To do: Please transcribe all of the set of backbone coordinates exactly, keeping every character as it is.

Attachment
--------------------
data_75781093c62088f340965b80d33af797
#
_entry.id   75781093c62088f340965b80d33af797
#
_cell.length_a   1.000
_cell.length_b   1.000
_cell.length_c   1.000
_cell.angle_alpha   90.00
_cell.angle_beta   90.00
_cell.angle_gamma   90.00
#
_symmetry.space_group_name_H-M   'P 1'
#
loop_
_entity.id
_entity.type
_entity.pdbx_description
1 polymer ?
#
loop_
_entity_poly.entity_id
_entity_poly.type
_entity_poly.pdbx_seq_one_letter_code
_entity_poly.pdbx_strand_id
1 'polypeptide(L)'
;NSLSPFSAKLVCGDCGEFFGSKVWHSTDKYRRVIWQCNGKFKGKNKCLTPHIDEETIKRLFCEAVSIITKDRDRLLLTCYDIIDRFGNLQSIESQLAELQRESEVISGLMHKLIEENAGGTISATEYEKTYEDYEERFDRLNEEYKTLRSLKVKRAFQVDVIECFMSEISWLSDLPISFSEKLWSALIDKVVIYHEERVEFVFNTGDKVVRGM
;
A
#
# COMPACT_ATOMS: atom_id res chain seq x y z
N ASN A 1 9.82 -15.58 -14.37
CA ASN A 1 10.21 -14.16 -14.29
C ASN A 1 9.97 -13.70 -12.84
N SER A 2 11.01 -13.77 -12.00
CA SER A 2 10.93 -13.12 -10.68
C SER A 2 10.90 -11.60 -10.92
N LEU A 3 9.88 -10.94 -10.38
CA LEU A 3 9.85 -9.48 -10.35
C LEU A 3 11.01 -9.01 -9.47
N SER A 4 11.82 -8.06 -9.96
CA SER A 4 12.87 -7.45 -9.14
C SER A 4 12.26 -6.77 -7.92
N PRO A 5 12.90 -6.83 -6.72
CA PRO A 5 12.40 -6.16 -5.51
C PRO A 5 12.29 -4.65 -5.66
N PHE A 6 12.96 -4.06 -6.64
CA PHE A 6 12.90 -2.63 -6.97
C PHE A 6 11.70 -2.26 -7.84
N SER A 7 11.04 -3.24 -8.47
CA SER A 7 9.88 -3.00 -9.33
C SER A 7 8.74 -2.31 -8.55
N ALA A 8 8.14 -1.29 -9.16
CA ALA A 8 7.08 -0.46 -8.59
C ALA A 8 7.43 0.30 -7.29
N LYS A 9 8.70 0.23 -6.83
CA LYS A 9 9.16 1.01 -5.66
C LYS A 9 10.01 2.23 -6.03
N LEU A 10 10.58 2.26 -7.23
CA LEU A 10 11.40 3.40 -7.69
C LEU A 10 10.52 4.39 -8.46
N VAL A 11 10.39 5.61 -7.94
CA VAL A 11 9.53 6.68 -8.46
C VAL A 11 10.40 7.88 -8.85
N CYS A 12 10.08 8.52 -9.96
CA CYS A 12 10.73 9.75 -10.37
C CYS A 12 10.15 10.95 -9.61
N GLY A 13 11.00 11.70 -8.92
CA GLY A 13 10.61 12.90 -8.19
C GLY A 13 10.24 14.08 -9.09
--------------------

data_75781093c62088f340965b80d33af797
#
_entry.id   75781093c62088f340965b80d33af797
#
_cell.length_a   1.000
_cell.length_b   1.000
_cell.length_c   1.000
_cell.angle_alpha   90.00
_cell.angle_beta   90.00
_cell.angle_gamma   90.00
#
_symmetry.space_group_name_H-M   'P 1'
#
loop_
_entity.id
_entity.type
_entity.pdbx_description
1 polymer ?
#
loop_
_entity_poly.entity_id
_entity_poly.type
_entity_poly.pdbx_seq_one_letter_code
_entity_poly.pdbx_strand_id
1 'polypeptide(L)'
;NSLSPFSAKLVCGDCGEFFGSKVWHSTDKYRRVIWQCNGKFKGKNKCLTPHIDEETIKRLFCEAVSIITKDRDRLLLTCYDIIDRFGNLQSIESQLAELQRESEVISGLMHKLIEENAGGTISATEYEKTYEDYEERFDRLNEEYKTLRSLKVKRAFQVDVIECFMSEISWLSDLPISFSEKLWSALIDKVVIYHEERVEFVFNTGDKVVRGM
;
A
#
# COMPACT_ATOMS: atom_id res chain seq x y z
N ASN A 1 9.82 -15.58 -14.37
CA ASN A 1 10.21 -14.16 -14.29
C ASN A 1 9.97 -13.70 -12.84
N SER A 2 11.01 -13.77 -12.00
CA SER A 2 10.93 -13.12 -10.68
C SER A 2 10.90 -11.60 -10.92
N LEU A 3 9.88 -10.94 -10.38
CA LEU A 3 9.85 -9.48 -10.35
C LEU A 3 11.01 -9.01 -9.47
N SER A 4 11.82 -8.06 -9.96
CA SER A 4 12.87 -7.45 -9.14
C SER A 4 12.26 -6.77 -7.92
N PRO A 5 12.90 -6.83 -6.72
CA PRO A 5 12.40 -6.16 -5.51
C PRO A 5 12.29 -4.65 -5.66
N PHE A 6 12.96 -4.06 -6.64
CA PHE A 6 12.90 -2.63 -6.97
C PHE A 6 11.70 -2.26 -7.84
N SER A 7 11.04 -3.24 -8.47
CA SER A 7 9.88 -3.00 -9.33
C SER A 7 8.74 -2.31 -8.55
N ALA A 8 8.14 -1.29 -9.16
CA ALA A 8 7.08 -0.46 -8.59
C ALA A 8 7.43 0.30 -7.29
N LYS A 9 8.70 0.23 -6.83
CA LYS A 9 9.16 1.01 -5.66
C LYS A 9 10.01 2.23 -6.03
N LEU A 10 10.58 2.26 -7.23
CA LEU A 10 11.40 3.40 -7.69
C LEU A 10 10.52 4.39 -8.46
N VAL A 11 10.39 5.61 -7.94
CA VAL A 11 9.53 6.68 -8.46
C VAL A 11 10.40 7.88 -8.85
N CYS A 12 10.08 8.52 -9.96
CA CYS A 12 10.73 9.75 -10.37
C CYS A 12 10.15 10.95 -9.61
N GLY A 13 11.00 11.70 -8.92
CA GLY A 13 10.61 12.90 -8.19
C GLY A 13 10.24 14.08 -9.09